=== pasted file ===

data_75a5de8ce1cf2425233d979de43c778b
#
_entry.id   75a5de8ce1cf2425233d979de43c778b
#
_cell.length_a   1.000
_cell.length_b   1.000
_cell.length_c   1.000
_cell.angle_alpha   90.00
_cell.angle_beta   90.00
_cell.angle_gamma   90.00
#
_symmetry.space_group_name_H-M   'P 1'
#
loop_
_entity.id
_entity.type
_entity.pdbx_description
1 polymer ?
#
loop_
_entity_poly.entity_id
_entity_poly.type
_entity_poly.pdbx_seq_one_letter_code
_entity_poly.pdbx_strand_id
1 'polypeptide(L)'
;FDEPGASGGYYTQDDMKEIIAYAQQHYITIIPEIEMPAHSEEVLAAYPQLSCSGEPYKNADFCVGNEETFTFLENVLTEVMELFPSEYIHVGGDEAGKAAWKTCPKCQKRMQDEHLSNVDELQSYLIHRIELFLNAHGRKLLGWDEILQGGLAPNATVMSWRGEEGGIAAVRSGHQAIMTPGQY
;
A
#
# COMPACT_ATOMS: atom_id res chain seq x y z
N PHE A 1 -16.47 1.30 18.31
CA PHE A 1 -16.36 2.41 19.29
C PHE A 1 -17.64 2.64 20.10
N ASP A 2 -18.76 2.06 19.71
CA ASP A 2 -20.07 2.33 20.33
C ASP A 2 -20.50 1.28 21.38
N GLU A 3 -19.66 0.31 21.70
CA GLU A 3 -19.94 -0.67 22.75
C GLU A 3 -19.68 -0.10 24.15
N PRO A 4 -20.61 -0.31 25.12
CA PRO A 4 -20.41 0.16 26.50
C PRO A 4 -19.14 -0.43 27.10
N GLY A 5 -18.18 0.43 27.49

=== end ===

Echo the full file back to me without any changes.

data_75a5de8ce1cf2425233d979de43c778b
#
_entry.id   75a5de8ce1cf2425233d979de43c778b
#
_cell.length_a   1.000
_cell.length_b   1.000
_cell.length_c   1.000
_cell.angle_alpha   90.00
_cell.angle_beta   90.00
_cell.angle_gamma   90.00
#
_symmetry.space_group_name_H-M   'P 1'
#
loop_
_entity.id
_entity.type
_entity.pdbx_description
1 polymer ?
#
loop_
_entity_poly.entity_id
_entity_poly.type
_entity_poly.pdbx_seq_one_letter_code
_entity_poly.pdbx_strand_id
1 'polypeptide(L)'
;FDEPGASGGYYTQDDMKEIIAYAQQHYITIIPEIEMPAHSEEVLAAYPQLSCSGEPYKNADFCVGNEETFTFLENVLTEVMELFPSEYIHVGGDEAGKAAWKTCPKCQKRMQDEHLSNVDELQSYLIHRIELFLNAHGRKLLGWDEILQGGLAPNATVMSWRGEEGGIAAVRSGHQAIMTPGQY
;
A
#
# COMPACT_ATOMS: atom_id res chain seq x y z
N PHE A 1 -16.47 1.30 18.31
CA PHE A 1 -16.36 2.41 19.29
C PHE A 1 -17.64 2.64 20.10
N ASP A 2 -18.76 2.06 19.71
CA ASP A 2 -20.07 2.33 20.33
C ASP A 2 -20.50 1.28 21.38
N GLU A 3 -19.66 0.31 21.70
CA GLU A 3 -19.94 -0.67 22.75
C GLU A 3 -19.68 -0.10 24.15
N PRO A 4 -20.61 -0.31 25.12
CA PRO A 4 -20.41 0.16 26.50
C PRO A 4 -19.14 -0.43 27.10
N GLY A 5 -18.18 0.43 27.49